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Medicine and Surgery in Ancient India
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Medicine and Surgery in Ancient India

 

When going to visit a doctor or undergoing surgery, have you ever wondered how a small pill cures a disease or how a surgery heals a broken bone? Whenever you had such questions, you could easily find the answers in school science books or on the Internet.

 

The word ‘science’ means knowledge or the state of knowing. When this knowledge is put to practical use, it creates technology. Today we record scientific discoveries for children in print and other media. But if the history of science is traced back to its origin, it starts from an unmarked era of ancient times. The science of Medicine and Surgery has been advanced by leaps and bounds today, but many techniques that we practice today can be traced back to the ancient scholars of India. Let’s see how that happened.

 

What is Ayurveda?

 

Ayurveda, as a science of medicine, owes its origins in ancient India. Ayurveda consists of two Sanskrit words: ‘Ayur’ meaning age or life, and ‘veda’ meaning knowledge. Thus, the literal meaning of Ayurveda is the science of life or longevity. Ayurveda constitutes ideas about illnesses and diseases, their symptoms, the diagnosis, and the cures; it relies heavily on herbal medicines, including plant extracts that have medicinal values. This reliance on herbs differentiates Ayurveda from practices like Allopathy and Homeopathy. Ayurveda has also always disassociated itself with witch-doctors and voodoo.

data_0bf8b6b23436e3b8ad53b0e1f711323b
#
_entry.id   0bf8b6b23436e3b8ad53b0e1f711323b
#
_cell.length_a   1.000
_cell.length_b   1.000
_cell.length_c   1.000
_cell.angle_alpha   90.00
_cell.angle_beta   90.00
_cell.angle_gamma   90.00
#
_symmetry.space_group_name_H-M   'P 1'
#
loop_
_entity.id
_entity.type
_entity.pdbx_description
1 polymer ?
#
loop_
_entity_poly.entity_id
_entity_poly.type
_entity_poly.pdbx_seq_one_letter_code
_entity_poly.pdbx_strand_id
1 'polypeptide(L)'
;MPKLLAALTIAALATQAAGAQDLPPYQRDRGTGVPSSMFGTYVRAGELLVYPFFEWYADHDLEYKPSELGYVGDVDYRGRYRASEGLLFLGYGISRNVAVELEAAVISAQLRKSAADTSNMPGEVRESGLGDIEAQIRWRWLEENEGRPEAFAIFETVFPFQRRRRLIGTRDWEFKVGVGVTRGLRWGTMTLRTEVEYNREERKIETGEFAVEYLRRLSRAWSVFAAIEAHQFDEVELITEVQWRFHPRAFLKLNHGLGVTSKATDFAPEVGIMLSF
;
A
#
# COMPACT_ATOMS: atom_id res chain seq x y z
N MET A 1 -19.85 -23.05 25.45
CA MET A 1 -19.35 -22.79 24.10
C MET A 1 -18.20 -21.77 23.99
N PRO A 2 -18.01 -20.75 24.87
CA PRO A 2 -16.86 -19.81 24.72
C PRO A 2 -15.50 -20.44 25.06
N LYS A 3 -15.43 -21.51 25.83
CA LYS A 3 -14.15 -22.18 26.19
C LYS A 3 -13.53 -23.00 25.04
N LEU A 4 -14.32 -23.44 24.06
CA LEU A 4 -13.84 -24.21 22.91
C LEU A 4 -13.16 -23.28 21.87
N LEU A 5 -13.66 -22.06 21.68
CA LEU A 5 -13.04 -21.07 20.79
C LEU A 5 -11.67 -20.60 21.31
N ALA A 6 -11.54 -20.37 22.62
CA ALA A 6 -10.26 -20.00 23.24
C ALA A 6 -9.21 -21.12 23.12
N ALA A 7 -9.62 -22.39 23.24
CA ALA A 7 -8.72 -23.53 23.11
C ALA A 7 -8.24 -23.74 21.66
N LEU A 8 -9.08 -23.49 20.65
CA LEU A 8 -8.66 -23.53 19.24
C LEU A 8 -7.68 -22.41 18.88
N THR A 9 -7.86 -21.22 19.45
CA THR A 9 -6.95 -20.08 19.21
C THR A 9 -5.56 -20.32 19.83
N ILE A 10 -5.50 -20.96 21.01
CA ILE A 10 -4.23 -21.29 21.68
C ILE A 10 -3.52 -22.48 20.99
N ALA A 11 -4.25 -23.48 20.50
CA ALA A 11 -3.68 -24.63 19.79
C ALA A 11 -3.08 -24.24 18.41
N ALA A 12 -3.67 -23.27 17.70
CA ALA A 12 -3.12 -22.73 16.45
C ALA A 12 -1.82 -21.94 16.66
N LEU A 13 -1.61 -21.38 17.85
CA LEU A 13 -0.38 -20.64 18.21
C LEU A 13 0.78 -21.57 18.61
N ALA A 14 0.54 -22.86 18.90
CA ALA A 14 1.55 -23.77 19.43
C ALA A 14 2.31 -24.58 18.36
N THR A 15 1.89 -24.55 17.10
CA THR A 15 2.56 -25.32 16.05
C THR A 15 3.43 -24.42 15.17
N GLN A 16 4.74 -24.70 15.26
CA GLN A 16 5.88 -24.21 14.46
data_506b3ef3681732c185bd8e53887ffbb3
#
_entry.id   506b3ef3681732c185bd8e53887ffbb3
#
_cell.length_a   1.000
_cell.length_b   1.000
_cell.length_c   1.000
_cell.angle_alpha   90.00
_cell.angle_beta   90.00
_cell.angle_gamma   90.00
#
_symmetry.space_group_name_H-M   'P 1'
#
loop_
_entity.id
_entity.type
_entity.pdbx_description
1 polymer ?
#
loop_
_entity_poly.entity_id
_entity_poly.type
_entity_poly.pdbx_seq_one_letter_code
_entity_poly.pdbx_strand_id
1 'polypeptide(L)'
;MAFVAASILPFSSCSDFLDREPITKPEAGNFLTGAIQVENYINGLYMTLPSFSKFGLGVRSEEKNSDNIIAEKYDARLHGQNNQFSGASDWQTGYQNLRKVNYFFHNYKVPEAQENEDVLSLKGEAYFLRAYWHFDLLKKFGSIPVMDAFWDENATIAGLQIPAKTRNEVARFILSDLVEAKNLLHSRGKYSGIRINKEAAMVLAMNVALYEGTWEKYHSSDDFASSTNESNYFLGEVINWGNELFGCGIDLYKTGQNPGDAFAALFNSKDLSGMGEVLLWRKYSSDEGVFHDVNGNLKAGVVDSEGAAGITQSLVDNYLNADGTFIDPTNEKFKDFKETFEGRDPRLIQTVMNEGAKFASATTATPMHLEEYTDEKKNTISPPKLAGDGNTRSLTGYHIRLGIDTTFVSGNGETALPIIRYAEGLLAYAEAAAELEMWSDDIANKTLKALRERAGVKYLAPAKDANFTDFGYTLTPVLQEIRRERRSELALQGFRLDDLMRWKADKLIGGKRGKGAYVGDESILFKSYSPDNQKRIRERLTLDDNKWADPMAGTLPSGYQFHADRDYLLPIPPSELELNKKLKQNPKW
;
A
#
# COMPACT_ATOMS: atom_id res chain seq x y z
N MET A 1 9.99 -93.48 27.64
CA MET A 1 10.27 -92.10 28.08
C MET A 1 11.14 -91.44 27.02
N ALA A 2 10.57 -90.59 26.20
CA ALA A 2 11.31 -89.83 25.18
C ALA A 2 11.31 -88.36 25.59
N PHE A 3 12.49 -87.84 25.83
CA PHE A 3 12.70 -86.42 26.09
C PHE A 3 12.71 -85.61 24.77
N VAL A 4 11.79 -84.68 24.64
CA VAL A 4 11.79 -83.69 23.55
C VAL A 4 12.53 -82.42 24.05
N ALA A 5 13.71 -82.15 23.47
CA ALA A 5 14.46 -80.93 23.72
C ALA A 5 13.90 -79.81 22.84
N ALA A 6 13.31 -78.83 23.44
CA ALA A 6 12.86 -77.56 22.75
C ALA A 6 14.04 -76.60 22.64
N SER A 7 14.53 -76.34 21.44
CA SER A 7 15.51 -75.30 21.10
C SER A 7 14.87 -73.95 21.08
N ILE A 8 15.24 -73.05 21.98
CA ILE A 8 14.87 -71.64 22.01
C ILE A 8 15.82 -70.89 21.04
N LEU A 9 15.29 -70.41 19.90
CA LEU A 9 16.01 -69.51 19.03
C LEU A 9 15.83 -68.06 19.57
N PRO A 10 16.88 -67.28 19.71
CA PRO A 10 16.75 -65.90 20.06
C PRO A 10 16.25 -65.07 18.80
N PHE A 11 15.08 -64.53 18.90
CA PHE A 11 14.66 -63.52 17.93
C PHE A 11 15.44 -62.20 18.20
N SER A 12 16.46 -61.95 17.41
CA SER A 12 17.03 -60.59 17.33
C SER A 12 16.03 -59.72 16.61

Ancient scholars of India like Atreya and Agnivesa have dealt with the principles of Ayurveda as long back as 800 BC. Their works, and other developments, were compiled by a scholar called Charaka; that collection is called “Charaka-Samahita”. It contains the “Principles of Ayurveda,” and it remained like a standard textbook almost for 2000 years. It was also translated into many languages, including Arabic and Latin.

 

‘Charaka-Samahita’ deals with a variety of matters covering body functions (physiology), etiology and embryology, concepts of digestion (what happens to food after it enters the body), metabolism, and immunity (protection from diseases).

 

Sushruta and Surgery

Can you imagine plastic surgery and dental procedures taking place 2000 years ago, when most of the western world was still living in caves? Sushruta was a medical scholar and practitioner who lived 2000 years ago in the ancient Indian city of Kasi, now called Varanasi. His work is compiled in a collection called ‘Sushruta- Samahita’ in which he describes over 120 surgical instruments, 300 surgical procedures, and classifies human surgery in 8 categories. Because of his numerous contributions to the science and art of surgery he is known by the title “Father of Surgery.”

 

Sushruta is also the father of plastic surgery and cosmetic surgery since his technique forehead flap rhinoplasty (repairing the disfigured nose with a flap of skin from the forehead) is used to reconstruct noses today; Sushruta used to fix noses that were amputated as a punishment for crimes. Sushruta was also the first surgeon to advocate the practice of operations on inanimate objects such as watermelons, clay plots, and reeds; thus predating the modern practice of the surgical workshop by hundreds of years. Inoculation was practiced in China, India, and Turkey, and was a precursor to vaccination for smallpox.

 

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